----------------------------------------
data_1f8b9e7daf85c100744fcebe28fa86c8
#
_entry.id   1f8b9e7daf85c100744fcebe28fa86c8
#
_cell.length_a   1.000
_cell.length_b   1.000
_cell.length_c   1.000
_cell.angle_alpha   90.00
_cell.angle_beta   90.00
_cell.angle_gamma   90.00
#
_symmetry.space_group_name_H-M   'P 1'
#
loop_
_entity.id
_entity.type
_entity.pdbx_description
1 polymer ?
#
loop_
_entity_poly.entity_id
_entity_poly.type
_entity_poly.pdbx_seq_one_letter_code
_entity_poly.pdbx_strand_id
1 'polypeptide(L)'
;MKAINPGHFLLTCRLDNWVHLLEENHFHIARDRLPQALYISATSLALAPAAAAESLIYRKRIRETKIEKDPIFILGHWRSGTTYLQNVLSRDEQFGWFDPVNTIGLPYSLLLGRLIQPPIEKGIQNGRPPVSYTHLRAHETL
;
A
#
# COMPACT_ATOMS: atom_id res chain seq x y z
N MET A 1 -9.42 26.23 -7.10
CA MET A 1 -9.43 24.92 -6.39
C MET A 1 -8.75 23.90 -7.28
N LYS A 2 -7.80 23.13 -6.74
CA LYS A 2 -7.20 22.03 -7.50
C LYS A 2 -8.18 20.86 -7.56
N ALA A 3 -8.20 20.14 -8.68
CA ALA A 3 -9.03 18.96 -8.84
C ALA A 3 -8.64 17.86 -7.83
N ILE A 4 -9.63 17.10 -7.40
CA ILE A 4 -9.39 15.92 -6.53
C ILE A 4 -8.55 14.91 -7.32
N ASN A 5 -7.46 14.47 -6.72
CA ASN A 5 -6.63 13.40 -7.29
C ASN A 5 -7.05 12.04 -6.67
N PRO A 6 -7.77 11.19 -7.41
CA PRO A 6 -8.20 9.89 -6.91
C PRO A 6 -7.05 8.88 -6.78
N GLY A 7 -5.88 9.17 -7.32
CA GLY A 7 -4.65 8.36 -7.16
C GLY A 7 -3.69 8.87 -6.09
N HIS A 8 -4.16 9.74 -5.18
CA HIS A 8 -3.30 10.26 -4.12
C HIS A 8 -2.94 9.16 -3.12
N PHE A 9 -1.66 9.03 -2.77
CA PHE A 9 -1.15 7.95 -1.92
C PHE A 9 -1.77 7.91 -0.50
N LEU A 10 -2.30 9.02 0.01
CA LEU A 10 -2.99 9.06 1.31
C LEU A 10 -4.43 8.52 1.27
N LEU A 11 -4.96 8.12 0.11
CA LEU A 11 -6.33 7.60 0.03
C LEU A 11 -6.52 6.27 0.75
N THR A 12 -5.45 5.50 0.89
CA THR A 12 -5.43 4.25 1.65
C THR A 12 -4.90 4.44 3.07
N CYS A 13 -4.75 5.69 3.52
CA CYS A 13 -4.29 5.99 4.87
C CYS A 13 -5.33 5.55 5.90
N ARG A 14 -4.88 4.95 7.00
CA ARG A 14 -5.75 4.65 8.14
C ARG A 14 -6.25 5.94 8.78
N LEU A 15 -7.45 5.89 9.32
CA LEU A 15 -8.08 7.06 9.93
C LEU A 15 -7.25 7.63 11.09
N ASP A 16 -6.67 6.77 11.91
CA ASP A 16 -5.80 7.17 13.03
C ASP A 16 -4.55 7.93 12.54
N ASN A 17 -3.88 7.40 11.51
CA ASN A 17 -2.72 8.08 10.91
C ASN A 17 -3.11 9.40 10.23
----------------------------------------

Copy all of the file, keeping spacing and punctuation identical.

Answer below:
data_1f8b9e7daf85c100744fcebe28fa86c8
#
_entry.id   1f8b9e7daf85c100744fcebe28fa86c8
#
_cell.length_a   1.000
_cell.length_b   1.000
_cell.length_c   1.000
_cell.angle_alpha   90.00
_cell.angle_beta   90.00
_cell.angle_gamma   90.00
#
_symmetry.space_group_name_H-M   'P 1'
#
loop_
_entity.id
_entity.type
_entity.pdbx_description
1 polymer ?
#
loop_
_entity_poly.entity_id
_entity_poly.type
_entity_poly.pdbx_seq_one_letter_code
_entity_poly.pdbx_strand_id
1 'polypeptide(L)'
;MKAINPGHFLLTCRLDNWVHLLEENHFHIARDRLPQALYISATSLALAPAAAAESLIYRKRIRETKIEKDPIFILGHWRSGTTYLQNVLSRDEQFGWFDPVNTIGLPYSLLLGRLIQPPIEKGIQNGRPPVSYTHLRAHETL
;
A
#
# COMPACT_ATOMS: atom_id res chain seq x y z
N MET A 1 -9.42 26.23 -7.10
CA MET A 1 -9.43 24.92 -6.39
C MET A 1 -8.75 23.90 -7.28
N LYS A 2 -7.80 23.13 -6.74
CA LYS A 2 -7.20 22.03 -7.50
C LYS A 2 -8.18 20.86 -7.56
N ALA A 3 -8.20 20.14 -8.68
CA ALA A 3 -9.03 18.96 -8.84
C ALA A 3 -8.64 17.86 -7.83
N ILE A 4 -9.63 17.10 -7.40
CA ILE A 4 -9.39 15.92 -6.53
C ILE A 4 -8.55 14.91 -7.32
N ASN A 5 -7.46 14.47 -6.72
CA ASN A 5 -6.63 13.40 -7.29
C ASN A 5 -7.05 12.04 -6.67
N PRO A 6 -7.77 11.19 -7.41
CA PRO A 6 -8.20 9.89 -6.91
C PRO A 6 -7.05 8.88 -6.78
N GLY A 7 -5.88 9.17 -7.32
CA GLY A 7 -4.65 8.36 -7.16
C GLY A 7 -3.69 8.87 -6.09
N HIS A 8 -4.16 9.74 -5.18
CA HIS A 8 -3.30 10.26 -4.12
C HIS A 8 -2.94 9.16 -3.12
N PHE A 9 -1.66 9.03 -2.77
CA PHE A 9 -1.15 7.95 -1.92
C PHE A 9 -1.77 7.91 -0.50
N LEU A 10 -2.30 9.02 0.01
CA LEU A 10 -2.99 9.06 1.31
C LEU A 10 -4.43 8.52 1.27
N LEU A 11 -4.96 8.12 0.11
CA LEU A 11 -6.33 7.60 0.03
C LEU A 11 -6.52 6.27 0.75
N THR A 12 -5.45 5.50 0.89
CA THR A 12 -5.43 4.25 1.65
C THR A 12 -4.90 4.44 3.07
N CYS A 13 -4.75 5.69 3.52
CA CYS A 13 -4.29 5.99 4.87
C CYS A 13 -5.33 5.55 5.90
N ARG A 14 -4.88 4.95 7.00
CA ARG A 14 -5.75 4.65 8.14
C ARG A 14 -6.25 5.94 8.78
N LEU A 15 -7.45 5.89 9.32
CA LEU A 15 -8.08 7.06 9.93
C LEU A 15 -7.25 7.63 11.09
N ASP A 16 -6.67 6.77 11.91
CA ASP A 16 -5.80 7.17 13.03
C ASP A 16 -4.55 7.93 12.54
N ASN A 17 -3.88 7.40 11.51
CA ASN A 17 -2.72 8.08 10.91
C ASN A 17 -3.11 9.40 10.23